The Indiana Jones franchise is and will always be one of the giants of the adventure genre. We should accept that when it comes to adventure, Steven Spielberg will never top Raiders of the Lost Ark, but in his defense, neither will anyone else. Sadly, Indiana Jones and the Kingdom of the Crystal Skull felt cartoony and done out of obligation rather than any sense of desire to revive the character. Spielberg picks up a fresh adventure franchise by adapting Hergé‘s internationally beloved Tintin comics, but The Adventures of Tintin manages to feel even more like a weightless cartoon. All the beats are correct and there’s no need to compromise or carry the baggage of Dr. Jones’ previous efforts, but Spielberg and producer Peter Jackson (who was a de facto co-director on the film) fall into the traps of using motion capture and 3D without understanding how to best utilize either technology. Tintin presumes to be a grand adventure but there’s no sense of danger and even if there were, there would be no reason to care about whether our heroes escape from it.
The film opens with adventurous young journalist Tintin (Jamie Bell) making a seemingly-innocuous purchase of a model version of The Unicorn, a ship lost at sea generations ago. But Tintin isn’t the only one who wants the model and the nefarious Ivanovich Sakharine (Daniel Craig) attempts to steal the miniature replica because it holds the secret to finding the real Unicorn. Tintin and his adorable dog Snowy become swept up in the adventure to find what Sakharine is up to and discover the secret of the Unicorn. However, that secret lies with the drunken Captain Archibald Haddock (Andy Serkis), and he’s too soused to remember it.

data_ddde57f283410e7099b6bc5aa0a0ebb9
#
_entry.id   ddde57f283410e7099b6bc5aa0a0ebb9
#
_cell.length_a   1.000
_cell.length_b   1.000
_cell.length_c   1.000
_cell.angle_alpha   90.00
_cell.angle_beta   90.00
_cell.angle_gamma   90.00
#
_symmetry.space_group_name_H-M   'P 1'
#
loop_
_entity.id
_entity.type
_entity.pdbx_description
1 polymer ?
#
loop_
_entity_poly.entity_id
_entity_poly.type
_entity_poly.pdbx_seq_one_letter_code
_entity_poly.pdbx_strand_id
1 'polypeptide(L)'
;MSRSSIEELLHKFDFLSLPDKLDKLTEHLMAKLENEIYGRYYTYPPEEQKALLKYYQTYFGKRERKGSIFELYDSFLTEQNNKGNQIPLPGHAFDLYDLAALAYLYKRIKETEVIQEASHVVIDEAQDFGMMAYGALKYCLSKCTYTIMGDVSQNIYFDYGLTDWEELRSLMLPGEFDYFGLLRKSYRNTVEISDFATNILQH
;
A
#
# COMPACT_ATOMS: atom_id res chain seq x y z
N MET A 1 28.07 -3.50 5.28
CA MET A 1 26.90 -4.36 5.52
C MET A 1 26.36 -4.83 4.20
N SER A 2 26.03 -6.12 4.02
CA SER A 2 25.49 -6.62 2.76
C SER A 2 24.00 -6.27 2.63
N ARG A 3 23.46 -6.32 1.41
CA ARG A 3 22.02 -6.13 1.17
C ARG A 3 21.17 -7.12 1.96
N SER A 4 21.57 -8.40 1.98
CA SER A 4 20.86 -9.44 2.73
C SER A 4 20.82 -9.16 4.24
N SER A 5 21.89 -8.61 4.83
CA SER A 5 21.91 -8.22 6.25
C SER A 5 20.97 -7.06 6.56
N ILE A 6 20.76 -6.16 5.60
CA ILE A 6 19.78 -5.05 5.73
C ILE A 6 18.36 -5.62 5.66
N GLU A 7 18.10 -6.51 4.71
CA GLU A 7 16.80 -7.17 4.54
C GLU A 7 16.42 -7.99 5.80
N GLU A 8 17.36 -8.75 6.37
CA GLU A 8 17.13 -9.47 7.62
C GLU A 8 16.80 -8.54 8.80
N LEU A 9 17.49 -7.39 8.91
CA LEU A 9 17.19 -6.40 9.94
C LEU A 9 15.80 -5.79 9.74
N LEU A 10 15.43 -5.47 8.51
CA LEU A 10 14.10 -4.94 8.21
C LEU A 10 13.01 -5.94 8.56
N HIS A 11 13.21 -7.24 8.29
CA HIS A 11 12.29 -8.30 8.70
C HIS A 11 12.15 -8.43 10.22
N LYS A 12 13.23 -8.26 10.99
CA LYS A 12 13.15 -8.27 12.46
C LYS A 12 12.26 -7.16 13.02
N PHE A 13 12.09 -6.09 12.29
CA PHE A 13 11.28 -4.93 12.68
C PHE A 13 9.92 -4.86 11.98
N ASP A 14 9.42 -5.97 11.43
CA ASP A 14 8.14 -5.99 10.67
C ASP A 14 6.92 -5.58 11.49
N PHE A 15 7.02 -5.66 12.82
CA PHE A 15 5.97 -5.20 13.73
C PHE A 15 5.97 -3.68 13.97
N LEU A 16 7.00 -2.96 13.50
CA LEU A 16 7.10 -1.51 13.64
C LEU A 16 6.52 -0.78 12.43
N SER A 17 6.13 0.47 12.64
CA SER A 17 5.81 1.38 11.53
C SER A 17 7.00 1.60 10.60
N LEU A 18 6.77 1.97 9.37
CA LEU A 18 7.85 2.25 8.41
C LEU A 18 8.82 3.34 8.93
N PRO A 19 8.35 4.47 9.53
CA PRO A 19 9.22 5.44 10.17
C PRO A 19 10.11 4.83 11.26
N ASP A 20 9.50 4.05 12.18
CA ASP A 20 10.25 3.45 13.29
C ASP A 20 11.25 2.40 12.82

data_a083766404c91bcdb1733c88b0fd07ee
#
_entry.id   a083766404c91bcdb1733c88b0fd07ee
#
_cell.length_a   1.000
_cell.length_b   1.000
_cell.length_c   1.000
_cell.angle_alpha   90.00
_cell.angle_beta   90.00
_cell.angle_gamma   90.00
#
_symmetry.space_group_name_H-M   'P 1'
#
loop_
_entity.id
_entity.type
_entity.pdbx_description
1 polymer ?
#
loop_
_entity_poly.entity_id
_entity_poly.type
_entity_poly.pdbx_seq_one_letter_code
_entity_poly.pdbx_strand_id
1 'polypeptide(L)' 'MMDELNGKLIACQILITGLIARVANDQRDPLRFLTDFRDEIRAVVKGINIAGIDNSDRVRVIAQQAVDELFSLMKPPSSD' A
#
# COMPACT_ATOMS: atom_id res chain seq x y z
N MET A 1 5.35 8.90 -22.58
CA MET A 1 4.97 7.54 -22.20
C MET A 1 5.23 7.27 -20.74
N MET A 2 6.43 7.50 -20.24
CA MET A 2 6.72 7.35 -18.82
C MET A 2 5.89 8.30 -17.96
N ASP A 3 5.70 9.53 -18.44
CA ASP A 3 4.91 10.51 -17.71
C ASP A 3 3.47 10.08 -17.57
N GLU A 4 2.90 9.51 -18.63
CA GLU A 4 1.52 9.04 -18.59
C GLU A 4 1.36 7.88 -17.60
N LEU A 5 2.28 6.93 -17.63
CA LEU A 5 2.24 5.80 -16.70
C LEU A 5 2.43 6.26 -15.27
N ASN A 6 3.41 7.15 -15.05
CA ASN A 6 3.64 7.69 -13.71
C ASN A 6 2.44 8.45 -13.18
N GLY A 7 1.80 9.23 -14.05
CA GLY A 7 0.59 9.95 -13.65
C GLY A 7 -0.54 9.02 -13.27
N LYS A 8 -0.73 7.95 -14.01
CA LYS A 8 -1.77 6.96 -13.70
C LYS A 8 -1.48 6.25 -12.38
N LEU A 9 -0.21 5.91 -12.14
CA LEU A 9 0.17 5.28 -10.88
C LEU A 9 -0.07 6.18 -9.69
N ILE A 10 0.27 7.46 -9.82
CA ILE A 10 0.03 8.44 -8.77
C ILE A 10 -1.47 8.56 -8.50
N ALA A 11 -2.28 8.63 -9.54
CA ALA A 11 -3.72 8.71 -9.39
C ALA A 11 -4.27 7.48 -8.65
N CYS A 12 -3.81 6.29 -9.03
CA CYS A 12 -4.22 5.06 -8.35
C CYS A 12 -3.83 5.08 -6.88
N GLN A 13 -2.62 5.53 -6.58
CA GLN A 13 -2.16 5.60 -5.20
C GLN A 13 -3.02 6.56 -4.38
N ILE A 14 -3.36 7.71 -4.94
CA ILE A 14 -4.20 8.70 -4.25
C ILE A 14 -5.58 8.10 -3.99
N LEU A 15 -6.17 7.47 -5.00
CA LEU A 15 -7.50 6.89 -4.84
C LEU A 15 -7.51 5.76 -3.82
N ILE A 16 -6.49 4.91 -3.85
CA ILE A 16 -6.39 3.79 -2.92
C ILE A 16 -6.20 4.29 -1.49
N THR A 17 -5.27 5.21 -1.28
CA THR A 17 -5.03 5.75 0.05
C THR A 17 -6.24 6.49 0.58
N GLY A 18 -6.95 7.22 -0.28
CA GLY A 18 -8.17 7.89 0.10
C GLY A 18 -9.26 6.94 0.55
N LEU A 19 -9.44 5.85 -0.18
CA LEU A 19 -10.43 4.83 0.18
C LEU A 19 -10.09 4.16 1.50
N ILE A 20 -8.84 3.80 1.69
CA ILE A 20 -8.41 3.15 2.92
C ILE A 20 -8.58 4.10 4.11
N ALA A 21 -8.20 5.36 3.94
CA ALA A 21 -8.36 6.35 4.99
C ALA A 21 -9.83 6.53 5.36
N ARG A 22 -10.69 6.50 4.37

Tintin makes a crucial misstep from the outset: it assumes we already know and love Tintin. Audiences who’ve read Hergé’s books and are familiar with the character will most likely carry that goodwill into the theater and project it onto the big screen incarnation. For everyone else, Tintin seems too uptight to be an adventurer. He methodically goes through clues and knows how to throw a punch, but he lacks any interesting flaws. He can learn to perfectly fly a plane in a matter of minutes, and his outstanding personality trait seems to be his annoyance with everyone he encounters. Haddock fares a bit better since he functions as the comic relief and he has a character arc, but the movie makes him a bit too one-dimensional by relying heavily on his drunkenness. Sakharine is one-dimensional as well, but he’s such a perfect embodiment of moustache-twirling villainy that the character works in a broad adventure. Tintin is meant to be in the same mold, but he’s a by-the-book adventurer, which really isn’t in the spirit of adventure.